As a matter of case law, this analysis was dispositive for Wilken. It is not clear, however, that mere adherence to Sherman Antitrust case law will be terribly helpful in fashioning a post-O’Bannon college sports system that is respectful of its setting within higher education, free — at long last — of all muddled cant about amateurism, and centered on and fair to its athletes. I can be as indignant about antitrust violations as the next consumer. I rather imagine, however, that the moral force of the Supreme Court’s decision in support of California sugar beet farmers in 1948 would have been obviated somewhat if sugar refiners in Florida were operating in precisely the same manner but doing so under an antitrust exemption.
Wilken’s ruling has some brilliant passages — see especially pages 80 and 81 on how “amateurism” is defined in flatly contradictory ways by the NCAA depending on the sport you play — but it feels churlishly defensive and hermetically sealed on the central question. Do the harms inflicted by Division I schools’ monoposonistic ways really rise to the level of state action? Do they rise to that level when we know that precisely the same practices are carried out in the vastly larger markets constituted by professional sports? The words “antitrust exemption” appear nowhere in the ruling’s 99 pages.
We can be happy for O’Bannon (the person) while noting that O’Bannon (the ruling) encourages the laziest and most litigious guys and gals in the “Let’s reform college sports” room. Saying something constitutes an antitrust violation has become the de facto synonym for “I am unhappy with this” in this room. When all you have in your reform toolkit is an antitrust hammer, every blunder made by the NCAA — and there are no shortage of those — looks an awful lot like an antitrust nail.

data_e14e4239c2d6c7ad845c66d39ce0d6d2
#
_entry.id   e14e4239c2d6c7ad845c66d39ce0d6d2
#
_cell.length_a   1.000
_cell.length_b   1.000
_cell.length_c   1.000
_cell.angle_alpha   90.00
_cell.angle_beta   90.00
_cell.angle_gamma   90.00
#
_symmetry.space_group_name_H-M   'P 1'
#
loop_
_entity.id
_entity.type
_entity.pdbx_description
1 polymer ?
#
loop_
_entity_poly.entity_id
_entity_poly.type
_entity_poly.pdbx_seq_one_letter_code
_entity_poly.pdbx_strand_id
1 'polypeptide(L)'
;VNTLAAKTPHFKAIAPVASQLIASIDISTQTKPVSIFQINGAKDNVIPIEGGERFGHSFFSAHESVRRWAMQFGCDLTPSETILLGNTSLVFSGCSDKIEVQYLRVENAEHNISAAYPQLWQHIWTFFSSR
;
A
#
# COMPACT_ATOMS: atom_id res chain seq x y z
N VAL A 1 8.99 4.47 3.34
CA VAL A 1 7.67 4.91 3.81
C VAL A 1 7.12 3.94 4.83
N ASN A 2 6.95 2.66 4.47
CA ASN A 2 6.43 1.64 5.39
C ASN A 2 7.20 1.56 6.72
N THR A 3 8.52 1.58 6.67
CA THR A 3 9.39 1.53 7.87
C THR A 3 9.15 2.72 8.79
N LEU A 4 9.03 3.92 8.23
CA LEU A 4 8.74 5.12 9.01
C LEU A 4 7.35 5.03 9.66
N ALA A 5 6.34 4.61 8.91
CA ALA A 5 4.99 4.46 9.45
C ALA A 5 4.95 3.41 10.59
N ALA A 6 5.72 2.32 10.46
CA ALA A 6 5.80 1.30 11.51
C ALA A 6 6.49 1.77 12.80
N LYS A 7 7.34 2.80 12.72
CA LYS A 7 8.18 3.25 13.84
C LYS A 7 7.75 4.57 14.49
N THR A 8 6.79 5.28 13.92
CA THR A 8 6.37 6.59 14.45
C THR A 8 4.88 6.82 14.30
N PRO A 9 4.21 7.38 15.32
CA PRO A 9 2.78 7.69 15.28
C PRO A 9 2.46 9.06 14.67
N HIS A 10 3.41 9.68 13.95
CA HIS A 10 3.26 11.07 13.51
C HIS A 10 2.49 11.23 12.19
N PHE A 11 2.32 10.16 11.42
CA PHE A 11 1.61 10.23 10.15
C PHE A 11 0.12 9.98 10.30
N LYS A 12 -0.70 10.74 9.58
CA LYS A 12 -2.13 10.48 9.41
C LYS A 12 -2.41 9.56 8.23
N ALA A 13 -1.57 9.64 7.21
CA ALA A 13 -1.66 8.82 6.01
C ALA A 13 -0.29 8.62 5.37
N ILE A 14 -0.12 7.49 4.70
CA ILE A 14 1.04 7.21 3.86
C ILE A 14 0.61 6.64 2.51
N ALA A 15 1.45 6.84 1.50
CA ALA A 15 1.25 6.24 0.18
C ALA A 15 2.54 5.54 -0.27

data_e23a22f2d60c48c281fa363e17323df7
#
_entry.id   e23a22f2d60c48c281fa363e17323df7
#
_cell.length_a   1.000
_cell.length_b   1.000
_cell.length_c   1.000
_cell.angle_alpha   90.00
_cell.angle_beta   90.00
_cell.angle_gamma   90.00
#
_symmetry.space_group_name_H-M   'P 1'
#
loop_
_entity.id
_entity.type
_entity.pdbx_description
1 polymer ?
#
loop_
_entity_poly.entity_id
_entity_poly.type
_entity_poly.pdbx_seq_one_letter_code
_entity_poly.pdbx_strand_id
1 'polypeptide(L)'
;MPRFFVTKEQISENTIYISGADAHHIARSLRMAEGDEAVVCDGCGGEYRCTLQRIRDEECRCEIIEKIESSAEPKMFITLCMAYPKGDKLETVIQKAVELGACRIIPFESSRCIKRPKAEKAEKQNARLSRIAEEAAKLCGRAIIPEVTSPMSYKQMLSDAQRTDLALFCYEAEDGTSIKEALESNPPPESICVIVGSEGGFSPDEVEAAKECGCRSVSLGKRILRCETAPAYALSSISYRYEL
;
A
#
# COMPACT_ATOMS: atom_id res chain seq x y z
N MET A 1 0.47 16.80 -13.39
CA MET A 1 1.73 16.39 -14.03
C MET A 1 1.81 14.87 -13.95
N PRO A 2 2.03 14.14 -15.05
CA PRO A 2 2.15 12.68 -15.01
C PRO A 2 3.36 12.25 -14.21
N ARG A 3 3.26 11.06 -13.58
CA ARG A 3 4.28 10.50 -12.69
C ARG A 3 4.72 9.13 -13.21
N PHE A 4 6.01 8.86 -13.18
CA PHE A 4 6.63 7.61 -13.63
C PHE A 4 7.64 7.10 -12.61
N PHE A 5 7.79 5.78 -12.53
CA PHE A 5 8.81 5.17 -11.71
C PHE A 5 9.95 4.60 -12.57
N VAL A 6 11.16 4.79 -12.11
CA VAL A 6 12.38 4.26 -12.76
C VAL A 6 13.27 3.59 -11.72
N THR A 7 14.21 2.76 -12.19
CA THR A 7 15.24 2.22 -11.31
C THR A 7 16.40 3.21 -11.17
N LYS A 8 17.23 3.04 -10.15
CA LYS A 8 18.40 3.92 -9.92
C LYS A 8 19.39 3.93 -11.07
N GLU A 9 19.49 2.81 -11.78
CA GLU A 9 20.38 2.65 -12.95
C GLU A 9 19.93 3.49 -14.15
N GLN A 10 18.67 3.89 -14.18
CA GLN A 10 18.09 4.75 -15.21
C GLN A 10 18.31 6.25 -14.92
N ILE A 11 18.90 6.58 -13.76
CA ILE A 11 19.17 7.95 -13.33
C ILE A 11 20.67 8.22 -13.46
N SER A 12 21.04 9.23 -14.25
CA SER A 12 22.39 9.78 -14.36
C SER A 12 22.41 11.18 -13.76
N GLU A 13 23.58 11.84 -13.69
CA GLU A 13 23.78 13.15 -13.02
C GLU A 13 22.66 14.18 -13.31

Postscript: We are all Mark Emmert. How did the NCAA get itself into this mess in the first place? The common explanation is greed.
Maybe the common explanation is correct. When technology furnishes us sufficient means to settle the question definitively, we may indeed find out that we’ve been right all along. Perhaps the problem really has been the greed of the NCAA, and after we’ve hooked up Mark Emmert and his gang of thugs and thugettes to the properly engineered trait sensors we will have conclusive proof that they rate out very highly on greed. (Walter Byers, as ever, favors a formulation that is at once older and more judgmental, so his preferred term here is the more biblical “gluttony.”)
But if instead we discover that in fact the greediest people in the United States have not self-selected themselves into positions at the NCAA, it may be because all of us — fans and sportswriters; lawyers and alumni; reformers and traditionalists — would react in more or less the same fashion when approached at our place of business first thing tomorrow morning by a person saying this:
Hi. I’m here to alter the fundamentals of the historically and extraordinarily successful business model that pays your salary. Altering those fundamentals is the right thing to do, but you should know that henceforth you will face increased legal exposure and a host of uncertainties and labor-increasing tasks as your employer navigates this unprecedented transition.
Let he or she who is without an antitrust exemption cast the first stone.